Justinian Lane

NY Times writes that many patients don’t trust their doctors

Happy patients who trust their doctors are less likely to sue than unhappy patients who distrust their doctors.  Too bad there are so many unhappy, distrustful patients.

About one in four patients feel that their physicians sometimes expose them to unnecessary risk, according to data from a Johns Hopkins study published this year in the journal Medicine. And two recent studies show that whether patients trust a doctor strongly influences whether they take their medication.

The distrust and animosity between doctors and patients has shown up in a variety of places. In bookstores, there is now a genre of “what your doctor won’t tell you” books promising previously withheld information on everything from weight loss to heart disease.

The Internet is bristling with frustrated comments from patients. On The New York Times’s Well blog recently, a reader named Tom echoed the concerns of many about doctors. “I, as patient, say stop acting like you know everything,” he wrote. “Admit it, and we patients may stop distrusting your quick off-the-line, glib diagnosis.”

Source: Well - Contentious Relationships Between Doctors and Patients -

Who among us hasn’t felt like our doctors have been overly dismissive of our concerns?  Besides wealthy patients receiving botox, anyway. 

Justinian Lane: Author Bio | Other Posts
Posted at 12:33 PM, Jul 29, 2008 in Medical Errors | Medical Malpractice
Permalink | Email to Friend


I see lots of unhappy patients. They tend to get that way when you have to tell them that they have cancer. They first go into denial, then there is a period of intense anger and finally acceptance. Patients also tend to get frustrated when you have to tell them what they don't want to hear. "Your back pain is because your spine is made to support 160# not 440#". "Your cancer is related to your smoking."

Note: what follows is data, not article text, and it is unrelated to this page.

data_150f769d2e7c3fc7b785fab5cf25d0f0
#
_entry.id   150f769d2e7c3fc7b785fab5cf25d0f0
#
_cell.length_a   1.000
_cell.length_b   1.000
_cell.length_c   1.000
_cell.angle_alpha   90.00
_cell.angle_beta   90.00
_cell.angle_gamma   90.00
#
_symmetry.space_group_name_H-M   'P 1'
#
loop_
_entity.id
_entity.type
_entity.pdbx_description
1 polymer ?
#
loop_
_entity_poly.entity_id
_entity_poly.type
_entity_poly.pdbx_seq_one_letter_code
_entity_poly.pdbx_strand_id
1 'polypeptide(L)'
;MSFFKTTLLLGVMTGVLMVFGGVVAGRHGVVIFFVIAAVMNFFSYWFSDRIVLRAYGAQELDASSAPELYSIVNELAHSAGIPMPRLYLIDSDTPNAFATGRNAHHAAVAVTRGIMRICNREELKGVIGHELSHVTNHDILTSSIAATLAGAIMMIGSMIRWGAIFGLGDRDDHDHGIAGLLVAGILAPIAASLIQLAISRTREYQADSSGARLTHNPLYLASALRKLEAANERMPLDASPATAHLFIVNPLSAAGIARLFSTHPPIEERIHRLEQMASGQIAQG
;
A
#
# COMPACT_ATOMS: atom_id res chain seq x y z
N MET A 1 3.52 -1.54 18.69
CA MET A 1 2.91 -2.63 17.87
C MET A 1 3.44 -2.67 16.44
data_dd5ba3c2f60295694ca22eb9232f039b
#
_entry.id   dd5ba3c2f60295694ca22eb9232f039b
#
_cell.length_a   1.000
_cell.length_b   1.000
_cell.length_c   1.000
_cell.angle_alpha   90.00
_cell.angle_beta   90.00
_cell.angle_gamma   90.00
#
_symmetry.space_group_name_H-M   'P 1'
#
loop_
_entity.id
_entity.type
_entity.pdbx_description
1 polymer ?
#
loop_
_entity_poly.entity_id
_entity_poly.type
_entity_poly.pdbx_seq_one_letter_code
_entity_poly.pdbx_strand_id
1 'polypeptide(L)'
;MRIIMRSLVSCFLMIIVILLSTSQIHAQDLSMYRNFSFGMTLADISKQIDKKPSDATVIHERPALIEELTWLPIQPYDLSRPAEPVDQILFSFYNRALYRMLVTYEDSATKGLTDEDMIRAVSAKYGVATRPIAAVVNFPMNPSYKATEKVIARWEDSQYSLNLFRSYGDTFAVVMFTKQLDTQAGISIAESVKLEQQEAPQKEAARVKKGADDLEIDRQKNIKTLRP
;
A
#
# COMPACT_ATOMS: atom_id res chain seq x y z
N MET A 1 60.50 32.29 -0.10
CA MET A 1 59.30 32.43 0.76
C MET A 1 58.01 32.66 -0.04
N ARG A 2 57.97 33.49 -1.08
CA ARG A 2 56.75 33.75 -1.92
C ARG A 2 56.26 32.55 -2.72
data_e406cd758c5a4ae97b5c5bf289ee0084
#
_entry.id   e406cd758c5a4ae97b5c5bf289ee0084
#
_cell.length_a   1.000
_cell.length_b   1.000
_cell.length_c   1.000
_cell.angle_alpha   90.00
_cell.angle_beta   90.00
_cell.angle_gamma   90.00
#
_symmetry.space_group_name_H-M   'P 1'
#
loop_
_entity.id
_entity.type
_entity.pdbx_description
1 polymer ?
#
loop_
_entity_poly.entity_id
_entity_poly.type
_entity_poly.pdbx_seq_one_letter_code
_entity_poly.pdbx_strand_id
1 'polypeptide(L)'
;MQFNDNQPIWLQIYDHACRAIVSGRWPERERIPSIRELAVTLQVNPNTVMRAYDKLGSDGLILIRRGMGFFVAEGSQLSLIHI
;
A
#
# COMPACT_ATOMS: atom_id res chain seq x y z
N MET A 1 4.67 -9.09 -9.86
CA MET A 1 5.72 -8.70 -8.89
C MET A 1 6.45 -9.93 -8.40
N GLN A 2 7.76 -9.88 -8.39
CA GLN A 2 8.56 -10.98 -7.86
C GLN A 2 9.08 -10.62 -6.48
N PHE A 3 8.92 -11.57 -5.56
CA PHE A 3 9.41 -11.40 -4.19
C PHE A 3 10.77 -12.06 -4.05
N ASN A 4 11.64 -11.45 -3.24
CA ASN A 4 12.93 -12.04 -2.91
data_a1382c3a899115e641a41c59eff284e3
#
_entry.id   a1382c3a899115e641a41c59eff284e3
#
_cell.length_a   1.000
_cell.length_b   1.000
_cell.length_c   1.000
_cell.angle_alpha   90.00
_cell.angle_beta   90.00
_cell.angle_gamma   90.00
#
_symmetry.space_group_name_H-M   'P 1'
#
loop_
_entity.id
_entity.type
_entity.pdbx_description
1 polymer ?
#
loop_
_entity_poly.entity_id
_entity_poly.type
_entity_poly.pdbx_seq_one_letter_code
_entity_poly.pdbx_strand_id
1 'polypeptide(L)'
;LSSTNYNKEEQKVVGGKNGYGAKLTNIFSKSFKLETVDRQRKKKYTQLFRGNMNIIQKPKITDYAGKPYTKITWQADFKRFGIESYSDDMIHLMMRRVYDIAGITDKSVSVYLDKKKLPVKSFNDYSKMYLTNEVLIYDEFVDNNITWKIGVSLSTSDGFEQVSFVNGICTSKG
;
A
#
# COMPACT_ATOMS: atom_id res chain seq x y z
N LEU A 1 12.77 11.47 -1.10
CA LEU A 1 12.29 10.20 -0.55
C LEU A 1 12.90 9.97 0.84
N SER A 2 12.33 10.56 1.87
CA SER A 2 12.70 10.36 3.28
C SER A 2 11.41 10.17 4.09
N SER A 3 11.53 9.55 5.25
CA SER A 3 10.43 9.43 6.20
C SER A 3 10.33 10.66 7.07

Posted by: throckmorton | July 29, 2008 1:22 PM

Maybe they should go to a different doctor. I doubt they'd ever be satisfied.

I'd like to see the same research done for lawyers.

Posted by: Adam | July 29, 2008 1:32 PM

Patients who have time to complain about doctors are not sick enough to need a doctor. They are malcontents with time on their hands. The really sick patient does not have the energy or desire to correct the doctor. He just wants relief. These are likely disgruntled mental patients. Most doctors would love to get rid of them.

Posted by: Supremacy Claus | July 29, 2008 9:10 PM

Rate NY doctors at (not-for-profit website)

Posted by: Rob | September 16, 2008 10:02 PM

I don't trust my doctor. If I am going to get any true results and a fresh eye, I would want to have at least 3 opinions before anyone starts messing with my life. There only human and the do make mistakes.

Posted by: Ajlouny | October 18, 2008 8:54 PM

some of these responses say a lot about how the commenters value human life and human health, and people's right to fight for a dignified health care experience. the first 3 comments on this thread reflect the total lack of sympathy and sensitivity that many patients experience in interactions with their physicians. as someone who has been fortunate to have a long string of excellent doctors, but who has also witnessed some really alienating experiences, the whole point of the above article is simple: people working with others in a professional capacity need to get off the high horse, establish some trust, and listen to what their clients/patients are saying. in the case of the doctor/patient relationship, that means have some mediocre bedside manner, treat people like they're not expendable, answer people's questions in a way that's not condescending. that way when adverse events happen people won't wonder if you were hiding something from them, if you didn't care, if you made a mistake and tried to cover it up, or any of the other quite normal things that people wonder when they deal with someone they don't feel like they can trust.

Posted by: Kia | October 22, 2008 11:23 AM